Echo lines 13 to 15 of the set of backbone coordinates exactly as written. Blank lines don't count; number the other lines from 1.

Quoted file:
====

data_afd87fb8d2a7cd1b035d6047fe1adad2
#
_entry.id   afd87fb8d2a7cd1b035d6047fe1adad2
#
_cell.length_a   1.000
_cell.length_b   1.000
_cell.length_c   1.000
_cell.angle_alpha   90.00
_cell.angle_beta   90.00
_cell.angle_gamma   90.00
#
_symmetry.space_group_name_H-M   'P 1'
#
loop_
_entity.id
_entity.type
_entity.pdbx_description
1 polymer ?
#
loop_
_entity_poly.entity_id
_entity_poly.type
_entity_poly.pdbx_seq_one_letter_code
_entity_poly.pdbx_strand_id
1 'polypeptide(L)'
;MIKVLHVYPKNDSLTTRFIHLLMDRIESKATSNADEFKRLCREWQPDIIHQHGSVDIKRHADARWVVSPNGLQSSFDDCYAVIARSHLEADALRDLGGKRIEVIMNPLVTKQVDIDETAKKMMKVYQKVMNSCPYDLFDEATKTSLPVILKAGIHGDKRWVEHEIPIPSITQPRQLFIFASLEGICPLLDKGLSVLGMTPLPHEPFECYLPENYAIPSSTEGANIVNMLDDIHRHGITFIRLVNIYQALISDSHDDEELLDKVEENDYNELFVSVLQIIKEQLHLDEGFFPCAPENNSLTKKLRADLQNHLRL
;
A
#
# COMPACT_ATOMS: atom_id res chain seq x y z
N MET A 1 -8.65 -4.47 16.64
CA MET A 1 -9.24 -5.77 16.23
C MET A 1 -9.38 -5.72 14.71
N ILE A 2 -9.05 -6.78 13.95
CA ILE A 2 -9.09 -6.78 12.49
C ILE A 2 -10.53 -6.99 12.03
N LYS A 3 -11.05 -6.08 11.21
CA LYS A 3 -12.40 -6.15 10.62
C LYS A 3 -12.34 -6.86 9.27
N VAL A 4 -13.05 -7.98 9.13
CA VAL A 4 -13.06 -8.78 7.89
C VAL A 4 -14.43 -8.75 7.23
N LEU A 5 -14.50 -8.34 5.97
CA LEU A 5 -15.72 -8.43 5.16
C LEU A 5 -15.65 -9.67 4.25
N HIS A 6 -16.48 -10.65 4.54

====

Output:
#
loop_
_entity.id